Dramatic change needed to keep the High Street inclusive

Will there be a second wave of COVID? Are we ever getting out of this?

It seems that it is going to be a long time never, before we resume the 5 day a week commute. Homeworking is here to stay.

In fact, the Royal Institution of Chartered Surveyors’ latest commercial property survey shows that almost all members – 93% – predicted their office space would shrink in the next two years.

So, with us all spending more time during the week within a 1-mile radius from our home, what does this mean for the High Street? Some experts are predicting a revival, but many developers are advocating reducing the number of shops and businesses. In a conference I attended recently 3 developers agreed that 30% of the high street needs to disappear in order to keep rents up. But if this happens, who will the High Street be catering to?

Alongside the thousands of newly home-bound commuters buying an oatmeal latte or oak-smoked ham from a local deli during their lunchbreak, there are thousands more who have lived and worked in these areas for years – many with caring responsibilities, health conditions, those who want to minimise their commute, or are generally less mobile, with a considerably lower income. These groups are seeing many more new faces in their daily grocery shop than they did 4 months ago, and their High Street is changing in front of them. Will the High Street remember them?

In some unlikely areas across London and beyond, we have seen the demand for artisan coffee shops, gift shops and boutiques grow exponentially. Higher rents are attractive to developers but will exclude most start-ups and most community-based uses. So the question must be “How are we going to ensure that as home-working becomes long-term, the High Street remains democratic and inclusive?”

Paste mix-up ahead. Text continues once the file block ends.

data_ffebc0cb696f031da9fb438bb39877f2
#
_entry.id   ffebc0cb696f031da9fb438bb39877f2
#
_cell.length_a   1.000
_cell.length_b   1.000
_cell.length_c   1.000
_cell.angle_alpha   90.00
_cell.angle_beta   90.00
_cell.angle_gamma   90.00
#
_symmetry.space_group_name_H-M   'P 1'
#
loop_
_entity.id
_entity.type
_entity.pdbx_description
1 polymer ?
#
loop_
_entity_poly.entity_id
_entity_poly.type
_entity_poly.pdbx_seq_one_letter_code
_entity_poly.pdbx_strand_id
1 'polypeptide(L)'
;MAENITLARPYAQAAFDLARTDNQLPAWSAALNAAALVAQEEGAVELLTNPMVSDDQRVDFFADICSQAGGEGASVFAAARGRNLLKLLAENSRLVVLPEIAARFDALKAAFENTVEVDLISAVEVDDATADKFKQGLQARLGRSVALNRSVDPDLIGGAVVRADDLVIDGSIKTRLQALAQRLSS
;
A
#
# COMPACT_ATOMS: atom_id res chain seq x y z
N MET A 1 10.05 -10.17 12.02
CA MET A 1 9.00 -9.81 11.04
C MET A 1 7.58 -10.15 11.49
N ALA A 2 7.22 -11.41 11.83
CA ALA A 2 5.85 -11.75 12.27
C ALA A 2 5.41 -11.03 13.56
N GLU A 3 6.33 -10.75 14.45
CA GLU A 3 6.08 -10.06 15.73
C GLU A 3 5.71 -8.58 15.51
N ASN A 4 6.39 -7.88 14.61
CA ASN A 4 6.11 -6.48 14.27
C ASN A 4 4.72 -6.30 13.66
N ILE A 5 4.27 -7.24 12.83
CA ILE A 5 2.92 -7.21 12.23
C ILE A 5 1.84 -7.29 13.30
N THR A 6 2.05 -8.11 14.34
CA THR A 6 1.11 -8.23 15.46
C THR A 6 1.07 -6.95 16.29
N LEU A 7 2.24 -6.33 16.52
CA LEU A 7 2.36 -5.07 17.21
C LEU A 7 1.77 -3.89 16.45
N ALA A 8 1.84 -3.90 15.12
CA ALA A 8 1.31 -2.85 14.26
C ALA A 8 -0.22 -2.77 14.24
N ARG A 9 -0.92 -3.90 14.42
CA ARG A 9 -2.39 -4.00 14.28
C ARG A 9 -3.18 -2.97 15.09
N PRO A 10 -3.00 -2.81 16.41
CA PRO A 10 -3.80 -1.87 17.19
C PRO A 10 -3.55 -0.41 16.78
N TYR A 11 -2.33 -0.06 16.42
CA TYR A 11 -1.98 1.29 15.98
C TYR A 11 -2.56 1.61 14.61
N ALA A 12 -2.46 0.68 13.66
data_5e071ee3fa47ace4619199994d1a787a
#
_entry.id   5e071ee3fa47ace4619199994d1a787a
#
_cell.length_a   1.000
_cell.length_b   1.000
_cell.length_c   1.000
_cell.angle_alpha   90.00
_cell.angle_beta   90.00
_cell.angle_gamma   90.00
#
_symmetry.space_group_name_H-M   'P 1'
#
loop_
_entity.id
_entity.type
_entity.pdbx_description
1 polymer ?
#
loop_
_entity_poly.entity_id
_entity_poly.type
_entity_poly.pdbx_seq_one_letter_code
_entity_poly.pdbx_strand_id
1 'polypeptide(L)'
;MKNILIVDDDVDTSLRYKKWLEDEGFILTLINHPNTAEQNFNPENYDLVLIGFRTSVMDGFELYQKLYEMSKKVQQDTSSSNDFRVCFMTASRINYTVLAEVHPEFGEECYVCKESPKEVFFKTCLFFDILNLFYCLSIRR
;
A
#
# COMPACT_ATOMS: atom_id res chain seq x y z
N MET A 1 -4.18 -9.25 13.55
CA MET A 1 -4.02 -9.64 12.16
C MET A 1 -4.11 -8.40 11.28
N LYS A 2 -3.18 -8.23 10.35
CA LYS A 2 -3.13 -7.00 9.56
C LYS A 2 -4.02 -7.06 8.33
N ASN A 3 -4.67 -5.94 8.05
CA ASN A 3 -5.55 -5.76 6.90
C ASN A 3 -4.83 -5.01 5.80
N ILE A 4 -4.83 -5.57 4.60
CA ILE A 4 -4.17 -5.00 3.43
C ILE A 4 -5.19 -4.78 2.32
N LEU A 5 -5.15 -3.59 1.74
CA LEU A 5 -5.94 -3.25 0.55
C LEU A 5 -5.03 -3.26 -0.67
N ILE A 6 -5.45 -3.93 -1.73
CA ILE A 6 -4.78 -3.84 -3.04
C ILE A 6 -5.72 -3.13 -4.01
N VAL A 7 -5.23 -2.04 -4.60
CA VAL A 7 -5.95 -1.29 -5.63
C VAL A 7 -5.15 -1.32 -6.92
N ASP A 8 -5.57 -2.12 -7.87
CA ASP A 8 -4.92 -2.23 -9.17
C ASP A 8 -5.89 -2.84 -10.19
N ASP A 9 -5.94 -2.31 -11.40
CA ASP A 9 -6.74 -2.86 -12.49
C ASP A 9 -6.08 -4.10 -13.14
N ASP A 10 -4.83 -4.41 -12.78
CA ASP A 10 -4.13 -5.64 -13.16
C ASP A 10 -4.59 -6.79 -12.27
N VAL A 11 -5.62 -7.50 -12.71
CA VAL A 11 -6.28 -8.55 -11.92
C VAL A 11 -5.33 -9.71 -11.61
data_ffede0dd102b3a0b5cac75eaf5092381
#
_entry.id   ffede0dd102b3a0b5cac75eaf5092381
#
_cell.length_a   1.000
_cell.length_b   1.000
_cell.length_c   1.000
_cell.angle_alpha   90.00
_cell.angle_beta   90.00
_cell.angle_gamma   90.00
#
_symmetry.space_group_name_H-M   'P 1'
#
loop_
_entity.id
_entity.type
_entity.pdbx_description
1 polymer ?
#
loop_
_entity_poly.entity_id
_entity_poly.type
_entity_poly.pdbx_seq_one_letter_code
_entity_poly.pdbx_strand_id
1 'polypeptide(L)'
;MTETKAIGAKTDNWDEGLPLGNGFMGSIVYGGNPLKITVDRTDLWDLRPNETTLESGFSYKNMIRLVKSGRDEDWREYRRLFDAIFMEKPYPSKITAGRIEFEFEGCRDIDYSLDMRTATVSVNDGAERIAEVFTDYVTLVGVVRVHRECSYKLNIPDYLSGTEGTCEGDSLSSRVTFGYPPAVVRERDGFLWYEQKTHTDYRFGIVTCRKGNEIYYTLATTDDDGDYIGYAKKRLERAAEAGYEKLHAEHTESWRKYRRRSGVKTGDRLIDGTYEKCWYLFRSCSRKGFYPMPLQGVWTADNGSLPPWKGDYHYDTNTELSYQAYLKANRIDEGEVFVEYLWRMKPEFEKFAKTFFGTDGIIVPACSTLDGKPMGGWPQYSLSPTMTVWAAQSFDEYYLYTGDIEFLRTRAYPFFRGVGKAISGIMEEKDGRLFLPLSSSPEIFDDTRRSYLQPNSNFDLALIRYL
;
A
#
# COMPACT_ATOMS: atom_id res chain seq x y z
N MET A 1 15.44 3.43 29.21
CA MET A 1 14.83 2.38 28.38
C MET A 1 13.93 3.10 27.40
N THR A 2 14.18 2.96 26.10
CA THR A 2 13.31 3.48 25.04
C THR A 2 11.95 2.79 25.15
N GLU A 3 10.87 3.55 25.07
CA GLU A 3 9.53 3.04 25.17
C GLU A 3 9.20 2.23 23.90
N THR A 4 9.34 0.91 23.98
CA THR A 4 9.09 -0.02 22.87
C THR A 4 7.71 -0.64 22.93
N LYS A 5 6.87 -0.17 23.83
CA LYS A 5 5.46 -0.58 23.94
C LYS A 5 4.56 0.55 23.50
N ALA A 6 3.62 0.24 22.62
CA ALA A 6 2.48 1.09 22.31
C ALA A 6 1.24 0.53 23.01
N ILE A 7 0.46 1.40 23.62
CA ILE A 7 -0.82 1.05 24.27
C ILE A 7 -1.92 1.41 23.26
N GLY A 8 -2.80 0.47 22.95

To achieve that we need to give the locality more influence and we need to dilute the power of the market to decide what goes on in our High Street. We need to create a sensible mechanism for sharing the benefits and challenges of this mixed economy, one which allows space for everyone in the community to thrive and be together. 

With planning controls being rapidly diluted by government we believe that the only effective way that remains of ensuring an inclusive high street is to empower the local authority (or perhaps a more democratic version of a Business Improvement District) to be involved in rent-setting on the High Street. Although this will be anathema to free marketeers I believe this is the only way to create a High Street that truly reflects the community needs whilst also encouraging new business ideas.

COVID has been a strange awakener – it has shown us the importance of our neighbours, and how much we rely on key workers and local businesses. With our rediscovered appreciation of our locality let’s make a High Street that reflects what we have learnt – how to care for each other.

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